Mukti-Bahini had gained a lot of strength with the help of India and was causing a lot of damage to the Pakistani army. Civilian resistance was also rampant. It now became necessary for Yahiya to raise an army in Bengal. To reach Kumuk, air and sea vehicles had to take a detour from the Lankan side because India had stopped Pakistani traffic through its borders after Pakistan hijacked and destroyed an aircraft. Yahiya desperately needed time to control the Bengal revolt. Therefore, after reaching Dacca, on March 19, 1971, he created a drama of starting talks with Mujib regarding the outline of the constitution. Bhutto also reached there on 21st March 1971, for talks.On March 22, Yahiya again adjourned the session of the National Assembly indefinitely. As soon as he got the information about the completion of the military preparations, suddenly he broke the talks, & left for Rawalpindi by air on 25th March 1971. When he reached Rawalpindi, according to a pre-fixed plan, at 11-30 pm, the Pakistani army pounced on the Bengalis like vultures and indiscriminate slaughter of bengalis started. Brutal mass murders took place in cities and villages. Most of the murdered were religious minorities i.e Hindus and Buddhists. After gang raping women, in front of children and husbands, bayonets were stabbed in the private parts of the women, by Pakistani army men. Children as well as old people, were also not spared. According to international estimates, one million Bengalis were killed in this Nar-Sanhar i.e the cold blooded massacres.
After this coup, the number of refugees in India increased to one lakh per day. As a result Tension increased greatly between India and Pakistan. By the end of November 1971, there were one crore refugees in India. India’s economic and administrative structure had collapsed, due influx of refugees.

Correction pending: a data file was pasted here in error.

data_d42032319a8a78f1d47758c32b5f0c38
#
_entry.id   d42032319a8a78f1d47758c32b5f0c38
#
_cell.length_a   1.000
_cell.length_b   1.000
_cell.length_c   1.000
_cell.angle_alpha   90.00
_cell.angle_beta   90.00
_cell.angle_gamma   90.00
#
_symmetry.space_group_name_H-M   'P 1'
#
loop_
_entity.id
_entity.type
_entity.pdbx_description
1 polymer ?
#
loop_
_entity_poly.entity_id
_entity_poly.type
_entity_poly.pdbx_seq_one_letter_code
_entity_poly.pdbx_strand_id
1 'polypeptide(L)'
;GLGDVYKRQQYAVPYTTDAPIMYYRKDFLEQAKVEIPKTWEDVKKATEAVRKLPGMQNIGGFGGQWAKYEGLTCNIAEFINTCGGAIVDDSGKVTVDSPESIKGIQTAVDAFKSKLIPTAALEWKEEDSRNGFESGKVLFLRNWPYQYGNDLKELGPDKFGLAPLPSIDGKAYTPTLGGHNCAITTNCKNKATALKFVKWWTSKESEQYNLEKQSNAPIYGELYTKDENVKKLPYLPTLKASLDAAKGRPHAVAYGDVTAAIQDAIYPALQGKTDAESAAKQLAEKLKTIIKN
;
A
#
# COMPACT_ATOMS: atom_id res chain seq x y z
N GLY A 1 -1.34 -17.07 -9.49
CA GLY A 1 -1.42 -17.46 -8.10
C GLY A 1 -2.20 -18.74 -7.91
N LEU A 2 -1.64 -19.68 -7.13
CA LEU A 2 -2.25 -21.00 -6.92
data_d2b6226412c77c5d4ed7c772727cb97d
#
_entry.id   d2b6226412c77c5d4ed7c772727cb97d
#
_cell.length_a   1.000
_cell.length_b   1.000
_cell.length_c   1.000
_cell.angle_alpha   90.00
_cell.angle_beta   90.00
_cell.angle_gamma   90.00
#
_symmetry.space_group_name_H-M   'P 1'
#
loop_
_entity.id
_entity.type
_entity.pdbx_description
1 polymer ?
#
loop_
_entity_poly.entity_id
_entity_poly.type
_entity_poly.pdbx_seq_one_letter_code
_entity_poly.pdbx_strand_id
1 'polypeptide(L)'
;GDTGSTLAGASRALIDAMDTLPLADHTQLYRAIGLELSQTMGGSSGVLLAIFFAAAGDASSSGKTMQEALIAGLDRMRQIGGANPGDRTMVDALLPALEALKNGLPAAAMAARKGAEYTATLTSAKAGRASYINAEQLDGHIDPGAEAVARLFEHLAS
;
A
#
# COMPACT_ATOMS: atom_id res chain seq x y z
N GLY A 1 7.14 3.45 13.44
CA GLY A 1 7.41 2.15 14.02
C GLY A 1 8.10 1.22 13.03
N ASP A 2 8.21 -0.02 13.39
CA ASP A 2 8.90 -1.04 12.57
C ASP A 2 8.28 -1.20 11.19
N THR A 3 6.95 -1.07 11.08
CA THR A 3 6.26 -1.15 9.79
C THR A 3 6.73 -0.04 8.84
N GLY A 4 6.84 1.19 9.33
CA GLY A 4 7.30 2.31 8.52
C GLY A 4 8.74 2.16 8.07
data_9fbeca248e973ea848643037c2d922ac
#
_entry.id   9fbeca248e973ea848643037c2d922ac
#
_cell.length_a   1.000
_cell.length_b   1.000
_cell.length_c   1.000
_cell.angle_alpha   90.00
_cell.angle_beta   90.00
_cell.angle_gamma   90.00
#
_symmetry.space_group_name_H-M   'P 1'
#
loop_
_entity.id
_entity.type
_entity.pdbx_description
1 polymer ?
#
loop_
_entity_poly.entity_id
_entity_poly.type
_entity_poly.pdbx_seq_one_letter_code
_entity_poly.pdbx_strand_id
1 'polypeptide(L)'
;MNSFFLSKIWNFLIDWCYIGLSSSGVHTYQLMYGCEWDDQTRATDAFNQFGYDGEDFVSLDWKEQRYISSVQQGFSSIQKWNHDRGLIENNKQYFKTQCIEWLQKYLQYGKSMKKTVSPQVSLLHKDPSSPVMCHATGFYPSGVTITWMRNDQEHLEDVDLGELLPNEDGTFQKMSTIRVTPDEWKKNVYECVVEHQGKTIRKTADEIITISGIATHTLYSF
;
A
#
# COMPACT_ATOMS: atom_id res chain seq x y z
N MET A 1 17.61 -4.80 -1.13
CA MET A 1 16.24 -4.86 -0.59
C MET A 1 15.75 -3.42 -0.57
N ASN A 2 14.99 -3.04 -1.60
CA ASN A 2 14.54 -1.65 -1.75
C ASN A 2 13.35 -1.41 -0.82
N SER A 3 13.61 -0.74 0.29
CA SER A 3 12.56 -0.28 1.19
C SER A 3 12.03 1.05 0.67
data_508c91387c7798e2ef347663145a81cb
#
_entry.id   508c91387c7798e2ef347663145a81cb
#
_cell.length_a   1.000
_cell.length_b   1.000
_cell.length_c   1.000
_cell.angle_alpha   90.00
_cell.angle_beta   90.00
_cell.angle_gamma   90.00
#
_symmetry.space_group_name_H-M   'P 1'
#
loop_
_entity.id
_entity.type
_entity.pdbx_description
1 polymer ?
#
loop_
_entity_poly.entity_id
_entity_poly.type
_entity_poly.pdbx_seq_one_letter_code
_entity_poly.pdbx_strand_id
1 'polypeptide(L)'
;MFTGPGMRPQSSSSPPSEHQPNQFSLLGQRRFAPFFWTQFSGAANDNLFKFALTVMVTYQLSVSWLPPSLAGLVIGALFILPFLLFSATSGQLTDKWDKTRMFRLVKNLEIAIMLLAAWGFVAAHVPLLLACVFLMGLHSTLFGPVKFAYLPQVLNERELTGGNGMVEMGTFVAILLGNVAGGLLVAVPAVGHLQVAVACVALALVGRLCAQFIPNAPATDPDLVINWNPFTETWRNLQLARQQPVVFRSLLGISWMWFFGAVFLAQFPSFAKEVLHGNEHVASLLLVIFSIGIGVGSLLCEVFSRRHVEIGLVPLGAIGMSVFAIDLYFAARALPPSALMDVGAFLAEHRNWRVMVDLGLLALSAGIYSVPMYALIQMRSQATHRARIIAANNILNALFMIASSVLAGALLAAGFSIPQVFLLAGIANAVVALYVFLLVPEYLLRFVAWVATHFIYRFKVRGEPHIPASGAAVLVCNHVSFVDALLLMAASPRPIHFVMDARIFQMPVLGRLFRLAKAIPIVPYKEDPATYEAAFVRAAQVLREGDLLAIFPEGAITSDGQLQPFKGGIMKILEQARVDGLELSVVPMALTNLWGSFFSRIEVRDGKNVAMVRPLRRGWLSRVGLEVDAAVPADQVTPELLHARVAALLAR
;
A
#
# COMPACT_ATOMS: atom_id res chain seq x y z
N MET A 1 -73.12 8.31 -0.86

It was not an ordinary task to arrange for the maintenance of such a large community.
Consequently, Pakistan had also started invading western and eastern borders of India. The United States was openly backing Pakistan.
In these circumstances, India had also strengthened its position by signing a 20-year military treaty with Russia.

The restraint, humanity, ethics, perseverance, efficiency and indomitable courage with which our government and military successfully fought the war with Pakistan, will always remain the brightest chapter of human history.

On December 3, 1971, in the evening, Pakistan openly attacked India; They Bombed several airports. On December 4, the Indian forces also started counter-attacking in self-defense. American President Nixon sent his powerful 7th fleet to the Bay of Bengal to terrorize India after finding Indian Armed forces, capturing Bengal at an unprecedented speed and defeating the Pakistani forces. But even before the arrival of US fleet, after 13 days of war, Pakistani forces had laid down their arms in Bangladesh; And on December 16, at 4.30 pm, the commander of the Pakistani Eastern Command, Lt. Gen. Niazi, surrendered to Lt. Gen. Jagjit Singh Arora, the chief commander of the Indian and Bangladesh joint forces, and accepted the defeat. Along with him, 90,000 Pakistani officers and soldiers also surrendered, who were imprisoned and brought to India. Thus the independent country of Bangladesh was born. Refugees returned to their homes. Many separated families, got the opportunity to reunite and this ended Pakistani oppression.